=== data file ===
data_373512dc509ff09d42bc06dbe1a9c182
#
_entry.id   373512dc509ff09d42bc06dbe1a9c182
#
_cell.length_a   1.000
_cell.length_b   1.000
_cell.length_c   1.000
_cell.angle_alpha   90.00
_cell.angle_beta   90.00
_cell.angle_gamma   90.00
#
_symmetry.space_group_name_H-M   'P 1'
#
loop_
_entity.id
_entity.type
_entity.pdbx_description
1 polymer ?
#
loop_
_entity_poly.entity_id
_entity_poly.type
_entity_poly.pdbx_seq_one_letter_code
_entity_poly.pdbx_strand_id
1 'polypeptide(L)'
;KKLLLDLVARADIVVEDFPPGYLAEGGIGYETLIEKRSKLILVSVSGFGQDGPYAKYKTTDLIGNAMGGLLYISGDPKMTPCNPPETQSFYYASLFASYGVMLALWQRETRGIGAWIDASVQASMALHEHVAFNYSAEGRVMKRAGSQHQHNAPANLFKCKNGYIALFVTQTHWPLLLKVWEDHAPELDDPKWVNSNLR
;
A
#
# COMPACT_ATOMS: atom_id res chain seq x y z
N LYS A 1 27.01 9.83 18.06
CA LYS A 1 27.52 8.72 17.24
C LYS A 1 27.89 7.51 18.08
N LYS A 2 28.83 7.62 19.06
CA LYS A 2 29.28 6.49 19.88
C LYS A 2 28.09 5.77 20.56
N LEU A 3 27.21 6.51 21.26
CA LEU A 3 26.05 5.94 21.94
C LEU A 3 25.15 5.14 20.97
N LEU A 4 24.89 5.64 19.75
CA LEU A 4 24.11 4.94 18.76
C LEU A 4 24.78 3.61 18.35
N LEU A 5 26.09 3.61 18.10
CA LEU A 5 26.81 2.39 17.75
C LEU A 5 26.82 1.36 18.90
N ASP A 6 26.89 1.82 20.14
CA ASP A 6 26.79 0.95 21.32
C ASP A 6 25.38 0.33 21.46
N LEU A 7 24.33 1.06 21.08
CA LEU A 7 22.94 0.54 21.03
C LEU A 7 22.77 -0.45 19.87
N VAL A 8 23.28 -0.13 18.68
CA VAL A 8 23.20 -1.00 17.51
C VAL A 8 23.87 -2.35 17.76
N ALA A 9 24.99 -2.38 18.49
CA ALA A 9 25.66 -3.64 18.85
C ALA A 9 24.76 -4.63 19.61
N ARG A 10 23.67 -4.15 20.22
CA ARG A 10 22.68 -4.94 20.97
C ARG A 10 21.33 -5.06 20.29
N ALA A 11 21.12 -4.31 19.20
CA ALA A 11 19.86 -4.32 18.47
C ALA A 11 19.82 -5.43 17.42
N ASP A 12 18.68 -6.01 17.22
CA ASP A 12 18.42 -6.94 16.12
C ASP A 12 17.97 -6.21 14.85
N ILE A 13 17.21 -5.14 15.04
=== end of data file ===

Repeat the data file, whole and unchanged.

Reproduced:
data_373512dc509ff09d42bc06dbe1a9c182
#
_entry.id   373512dc509ff09d42bc06dbe1a9c182
#
_cell.length_a   1.000
_cell.length_b   1.000
_cell.length_c   1.000
_cell.angle_alpha   90.00
_cell.angle_beta   90.00
_cell.angle_gamma   90.00
#
_symmetry.space_group_name_H-M   'P 1'
#
loop_
_entity.id
_entity.type
_entity.pdbx_description
1 polymer ?
#
loop_
_entity_poly.entity_id
_entity_poly.type
_entity_poly.pdbx_seq_one_letter_code
_entity_poly.pdbx_strand_id
1 'polypeptide(L)'
;KKLLLDLVARADIVVEDFPPGYLAEGGIGYETLIEKRSKLILVSVSGFGQDGPYAKYKTTDLIGNAMGGLLYISGDPKMTPCNPPETQSFYYASLFASYGVMLALWQRETRGIGAWIDASVQASMALHEHVAFNYSAEGRVMKRAGSQHQHNAPANLFKCKNGYIALFVTQTHWPLLLKVWEDHAPELDDPKWVNSNLR
;
A
#
# COMPACT_ATOMS: atom_id res chain seq x y z
N LYS A 1 27.01 9.83 18.06
CA LYS A 1 27.52 8.72 17.24
C LYS A 1 27.89 7.51 18.08
N LYS A 2 28.83 7.62 19.06
CA LYS A 2 29.28 6.49 19.88
C LYS A 2 28.09 5.77 20.56
N LEU A 3 27.21 6.51 21.26
CA LEU A 3 26.05 5.94 21.94
C LEU A 3 25.15 5.14 20.97
N LEU A 4 24.89 5.64 19.75
CA LEU A 4 24.11 4.94 18.76
C LEU A 4 24.78 3.61 18.35
N LEU A 5 26.09 3.61 18.10
CA LEU A 5 26.81 2.39 17.75
C LEU A 5 26.82 1.36 18.90
N ASP A 6 26.89 1.82 20.14
CA ASP A 6 26.79 0.95 21.32
C ASP A 6 25.38 0.33 21.46
N LEU A 7 24.33 1.06 21.08
CA LEU A 7 22.94 0.54 21.03
C LEU A 7 22.77 -0.45 19.87
N VAL A 8 23.28 -0.13 18.68
CA VAL A 8 23.20 -1.00 17.51
C VAL A 8 23.87 -2.35 17.76
N ALA A 9 24.99 -2.38 18.49
CA ALA A 9 25.66 -3.64 18.85
C ALA A 9 24.76 -4.63 19.61
N ARG A 10 23.67 -4.15 20.22
CA ARG A 10 22.68 -4.94 20.97
C ARG A 10 21.33 -5.06 20.29
N ALA A 11 21.12 -4.31 19.20
CA ALA A 11 19.86 -4.32 18.47
C ALA A 11 19.82 -5.43 17.42
N ASP A 12 18.68 -6.01 17.22
CA ASP A 12 18.42 -6.94 16.12
C ASP A 12 17.97 -6.21 14.85
N ILE A 13 17.21 -5.14 15.04